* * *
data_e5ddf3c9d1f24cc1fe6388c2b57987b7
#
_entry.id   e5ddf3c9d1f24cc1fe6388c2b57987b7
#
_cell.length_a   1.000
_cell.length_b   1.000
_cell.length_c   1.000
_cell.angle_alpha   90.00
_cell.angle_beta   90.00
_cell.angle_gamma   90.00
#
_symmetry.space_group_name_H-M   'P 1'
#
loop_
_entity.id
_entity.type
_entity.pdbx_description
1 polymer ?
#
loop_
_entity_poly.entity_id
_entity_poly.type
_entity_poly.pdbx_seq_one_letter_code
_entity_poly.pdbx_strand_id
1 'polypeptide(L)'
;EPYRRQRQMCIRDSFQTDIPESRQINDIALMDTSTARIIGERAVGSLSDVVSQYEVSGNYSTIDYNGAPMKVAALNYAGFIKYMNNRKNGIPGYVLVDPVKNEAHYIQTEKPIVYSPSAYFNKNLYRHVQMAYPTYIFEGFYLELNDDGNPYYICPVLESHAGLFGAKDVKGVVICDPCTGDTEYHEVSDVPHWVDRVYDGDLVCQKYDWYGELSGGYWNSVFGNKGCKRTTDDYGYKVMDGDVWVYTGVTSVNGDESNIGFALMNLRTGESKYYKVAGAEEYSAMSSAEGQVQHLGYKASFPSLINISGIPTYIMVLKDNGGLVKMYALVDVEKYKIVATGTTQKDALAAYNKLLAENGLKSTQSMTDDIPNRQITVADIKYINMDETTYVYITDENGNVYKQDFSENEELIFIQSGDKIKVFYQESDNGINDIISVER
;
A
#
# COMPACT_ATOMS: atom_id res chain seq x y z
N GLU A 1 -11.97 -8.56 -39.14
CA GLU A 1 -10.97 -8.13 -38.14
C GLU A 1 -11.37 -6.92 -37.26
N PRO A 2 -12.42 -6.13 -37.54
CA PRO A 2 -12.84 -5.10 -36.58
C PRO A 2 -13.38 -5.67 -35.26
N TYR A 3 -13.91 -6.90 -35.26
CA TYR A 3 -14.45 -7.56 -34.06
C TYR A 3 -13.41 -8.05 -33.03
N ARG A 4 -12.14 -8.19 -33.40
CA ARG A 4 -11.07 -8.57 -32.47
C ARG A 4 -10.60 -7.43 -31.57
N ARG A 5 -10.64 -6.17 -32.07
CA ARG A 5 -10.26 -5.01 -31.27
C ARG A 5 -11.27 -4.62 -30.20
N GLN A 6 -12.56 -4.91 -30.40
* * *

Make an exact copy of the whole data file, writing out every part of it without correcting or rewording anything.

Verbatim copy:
data_e5ddf3c9d1f24cc1fe6388c2b57987b7
#
_entry.id   e5ddf3c9d1f24cc1fe6388c2b57987b7
#
_cell.length_a   1.000
_cell.length_b   1.000
_cell.length_c   1.000
_cell.angle_alpha   90.00
_cell.angle_beta   90.00
_cell.angle_gamma   90.00
#
_symmetry.space_group_name_H-M   'P 1'
#
loop_
_entity.id
_entity.type
_entity.pdbx_description
1 polymer ?
#
loop_
_entity_poly.entity_id
_entity_poly.type
_entity_poly.pdbx_seq_one_letter_code
_entity_poly.pdbx_strand_id
1 'polypeptide(L)'
;EPYRRQRQMCIRDSFQTDIPESRQINDIALMDTSTARIIGERAVGSLSDVVSQYEVSGNYSTIDYNGAPMKVAALNYAGFIKYMNNRKNGIPGYVLVDPVKNEAHYIQTEKPIVYSPSAYFNKNLYRHVQMAYPTYIFEGFYLELNDDGNPYYICPVLESHAGLFGAKDVKGVVICDPCTGDTEYHEVSDVPHWVDRVYDGDLVCQKYDWYGELSGGYWNSVFGNKGCKRTTDDYGYKVMDGDVWVYTGVTSVNGDESNIGFALMNLRTGESKYYKVAGAEEYSAMSSAEGQVQHLGYKASFPSLINISGIPTYIMVLKDNGGLVKMYALVDVEKYKIVATGTTQKDALAAYNKLLAENGLKSTQSMTDDIPNRQITVADIKYINMDETTYVYITDENGNVYKQDFSENEELIFIQSGDKIKVFYQESDNGINDIISVER
;
A
#
# COMPACT_ATOMS: atom_id res chain seq x y z
N GLU A 1 -11.97 -8.56 -39.14
CA GLU A 1 -10.97 -8.13 -38.14
C GLU A 1 -11.37 -6.92 -37.26
N PRO A 2 -12.42 -6.13 -37.54
CA PRO A 2 -12.84 -5.10 -36.58
C PRO A 2 -13.38 -5.67 -35.26
N TYR A 3 -13.91 -6.90 -35.26
CA TYR A 3 -14.45 -7.56 -34.06
C TYR A 3 -13.41 -8.05 -33.03
N ARG A 4 -12.14 -8.19 -33.40
CA ARG A 4 -11.07 -8.57 -32.47
C ARG A 4 -10.60 -7.43 -31.57
N ARG A 5 -10.64 -6.17 -32.07
CA ARG A 5 -10.26 -5.01 -31.27
C ARG A 5 -11.27 -4.62 -30.20
N GLN A 6 -12.56 -4.91 -30.40